“Rome wasn’t built in one day,” Franklin said. “It’s like learning a new language for me. Learning how to run backwards instead of forwards, that’s different. I just take it day by day and I really try to focus on one thing and get better at that, and then once I get better at it I can move on to the next thing.” 

Franklin’s goal is to make the Bears’ 53-man roster out of training camp, which may seem lofty — but this is a guy whose goal was to win the Heisman Trophy in college, whether he was at Florida State, Auburn or FAU. So maybe don’t be quick to count out the “Last Chance U” guy who’s on his third position in the last three years. 

“If your goals aren’t big enough to where it’s not something to strive for, then what are you doing,” Franklin said. “You know what I’m saying? That’s something to push forward to. Nobody can ever have higher expectations for me than I have for myself. I always believe that if you don’t believe in yourself, then nobody should believe in you.” 

For the Bears, the 2018 rookie class is yet another cornerstone of the Matt Nagy era

For the Bears, the 2018 rookie class is yet another cornerstone of the Matt Nagy era

Depending on who you ask, one might be surprised to hear that on the NFL's best defense -- one with 4 All-Pros -- the leading tackler was rookie Roquan Smith. 

Smith, who was the Bears' first-round pick in 2018 and whose contract-holdout was the hot topic of preseason, led the team in both combined (120) and solo (89) tackles. While there's a dark corner of Bears fans who weren't happy with Smith's 2018 (and kind of aren't happy about anything ever), the 8th overall pick out of Georgia's first season was subjectively a success.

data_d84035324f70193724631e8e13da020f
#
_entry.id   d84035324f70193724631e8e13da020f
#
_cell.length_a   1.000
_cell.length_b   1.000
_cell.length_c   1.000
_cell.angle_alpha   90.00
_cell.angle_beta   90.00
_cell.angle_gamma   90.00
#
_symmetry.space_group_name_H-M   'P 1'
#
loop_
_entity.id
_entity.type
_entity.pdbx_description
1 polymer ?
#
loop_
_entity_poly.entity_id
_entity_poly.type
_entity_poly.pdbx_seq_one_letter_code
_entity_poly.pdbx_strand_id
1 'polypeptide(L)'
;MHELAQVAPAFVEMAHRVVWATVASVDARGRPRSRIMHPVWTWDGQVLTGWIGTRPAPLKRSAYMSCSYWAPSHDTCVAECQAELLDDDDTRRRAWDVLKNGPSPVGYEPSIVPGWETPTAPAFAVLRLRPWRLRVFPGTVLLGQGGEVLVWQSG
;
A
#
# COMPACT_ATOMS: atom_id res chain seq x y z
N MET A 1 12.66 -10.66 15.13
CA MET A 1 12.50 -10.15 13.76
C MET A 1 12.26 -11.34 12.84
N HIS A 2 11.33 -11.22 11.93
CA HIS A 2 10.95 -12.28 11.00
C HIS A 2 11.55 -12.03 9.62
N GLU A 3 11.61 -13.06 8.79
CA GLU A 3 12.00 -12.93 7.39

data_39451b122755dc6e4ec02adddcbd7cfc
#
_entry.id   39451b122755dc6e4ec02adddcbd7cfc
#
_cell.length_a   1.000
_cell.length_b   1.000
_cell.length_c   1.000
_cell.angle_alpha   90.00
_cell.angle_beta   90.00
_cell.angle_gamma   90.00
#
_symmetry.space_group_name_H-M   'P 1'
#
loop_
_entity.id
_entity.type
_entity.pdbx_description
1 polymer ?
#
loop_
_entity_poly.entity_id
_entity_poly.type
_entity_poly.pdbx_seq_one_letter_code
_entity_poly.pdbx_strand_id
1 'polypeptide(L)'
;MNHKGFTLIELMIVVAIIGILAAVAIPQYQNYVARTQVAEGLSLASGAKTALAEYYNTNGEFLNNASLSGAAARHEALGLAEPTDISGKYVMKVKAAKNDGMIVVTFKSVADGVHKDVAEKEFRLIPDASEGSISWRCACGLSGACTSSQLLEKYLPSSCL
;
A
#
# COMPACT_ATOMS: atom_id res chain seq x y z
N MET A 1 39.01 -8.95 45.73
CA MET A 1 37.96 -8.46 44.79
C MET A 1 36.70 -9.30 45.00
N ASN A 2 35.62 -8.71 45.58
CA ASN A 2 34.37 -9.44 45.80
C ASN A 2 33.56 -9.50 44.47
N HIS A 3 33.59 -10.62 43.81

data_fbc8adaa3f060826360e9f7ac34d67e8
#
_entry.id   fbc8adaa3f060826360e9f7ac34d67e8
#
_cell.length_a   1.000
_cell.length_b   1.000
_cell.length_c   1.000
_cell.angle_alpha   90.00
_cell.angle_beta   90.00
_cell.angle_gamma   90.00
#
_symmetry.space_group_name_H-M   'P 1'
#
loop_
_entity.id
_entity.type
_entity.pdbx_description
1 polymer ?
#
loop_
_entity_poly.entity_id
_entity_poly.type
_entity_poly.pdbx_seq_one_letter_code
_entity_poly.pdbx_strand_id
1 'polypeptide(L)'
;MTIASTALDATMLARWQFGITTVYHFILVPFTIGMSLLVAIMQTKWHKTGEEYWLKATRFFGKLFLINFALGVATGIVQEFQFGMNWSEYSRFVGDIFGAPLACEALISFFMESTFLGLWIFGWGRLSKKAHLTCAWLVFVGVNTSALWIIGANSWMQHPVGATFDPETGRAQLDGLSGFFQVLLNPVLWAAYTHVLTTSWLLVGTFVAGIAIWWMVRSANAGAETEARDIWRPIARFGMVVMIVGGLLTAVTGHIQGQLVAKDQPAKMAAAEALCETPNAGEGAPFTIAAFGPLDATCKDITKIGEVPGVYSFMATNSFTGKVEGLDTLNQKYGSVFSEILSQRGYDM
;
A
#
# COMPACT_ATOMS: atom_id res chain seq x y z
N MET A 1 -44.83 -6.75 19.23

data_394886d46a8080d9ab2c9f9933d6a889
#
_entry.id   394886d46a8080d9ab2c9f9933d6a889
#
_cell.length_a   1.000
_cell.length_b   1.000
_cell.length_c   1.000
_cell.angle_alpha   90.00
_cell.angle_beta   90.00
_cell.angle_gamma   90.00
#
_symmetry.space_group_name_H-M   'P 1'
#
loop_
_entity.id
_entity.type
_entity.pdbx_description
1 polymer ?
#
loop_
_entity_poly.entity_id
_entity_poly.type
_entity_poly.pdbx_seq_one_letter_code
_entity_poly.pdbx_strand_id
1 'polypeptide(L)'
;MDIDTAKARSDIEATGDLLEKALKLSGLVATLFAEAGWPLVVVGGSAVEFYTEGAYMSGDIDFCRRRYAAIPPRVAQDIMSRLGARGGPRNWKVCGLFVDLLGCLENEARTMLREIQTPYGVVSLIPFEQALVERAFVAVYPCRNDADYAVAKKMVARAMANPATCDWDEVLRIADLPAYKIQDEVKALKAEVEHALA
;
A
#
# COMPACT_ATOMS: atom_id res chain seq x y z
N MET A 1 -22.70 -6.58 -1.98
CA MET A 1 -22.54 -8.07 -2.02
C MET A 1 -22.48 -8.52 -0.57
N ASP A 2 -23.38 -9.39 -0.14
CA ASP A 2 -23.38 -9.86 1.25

"You know, you talk to Roquan and you can just feel him, no different than any player, just feeling comfortable in the defense," GM Ryan Pace said. "So now he's not thinking as much, he's just playing with his instincts, and he's playing fast. And you guys know Roquan. Those are his greatest strengths - his instincts and his speed. So the sky's the limit for him."

"It's just exciting to see him grow. And I think you saw a glimpse of what he's going to be, especially in the later part of the season." 

Smith may be the headliner, but don't let that undercut how productive the rest of the group was. James Daniels, Anthony Miller, and Bilal Nichols each had their moments throughout the year, showing off what looks like back-to-back stellar draft classes in Pace/Nagy era. In fact, Smith, Daniels and Nichols all made ESPN's All-Rookie team. 

"I like [the group] a lot," Matt Nagy added. "The guys that we brought in, we were talking about it a few weeks ago -- you never know how many you're going to hit on. And so and I don't know if we even truly know right now, but from what we've seen we feel really confident with that group, see a lot of high ceiling with these guys." 

Daniels, taken in the 2nd round out of Iowa, appeared in 16 games this season and was a starter in the final 10. He didn't allow a single sack all season, and according to Pro Football Focus, only allowed 20 total pressures on his 432 pass-blocking attempts. His work against Rams' All-Pro defensive tackle Aaron Donald may be one of the more impressive performances from any Bears player on the roster all year. 

"That was one of the biggest challenges that he’s ever going to have," Nagy said the morning after the Bears' 15-6 win. "I thought his technique was really good last night. He never lunged too much, he stayed balanced. One of James’ biggest strengths is if he happens to lose a little leverage he can recover, but for the most part he was very consistent. And man, for being such a young kid, very calm, composed and that was one of the big things we talked about as a team was to stay calm and composed and next play mentality, he did that."

For Miller, who came out of Memphis with a whole bunch of Antonio Brown comparisons, being stashed behind Allen Robinson, Taylor Gabriel, and Trey Burton didn't stop the rookie from scoring seven touchdowns, the most for a Bears' rookie since 1983. For the year, Miller hauled in 33 receptions for 423 yards, averaging out at 12.8 yards per reception. If you don't count Kevin White and his four receptions, Miller's 12.8 YPR was good for 3rd best on the team. He also showed a commendable amount of toughness, battling through most of the season with a left shoulder that popped out on multiple occasions and will eventually need surgery. It's also worth noting that Miller is already well-liked inside of Halas Hall - it's not a coincidence that he was one of the first people Allen Robinson named when asked why someone would want to join the Bears in free agency.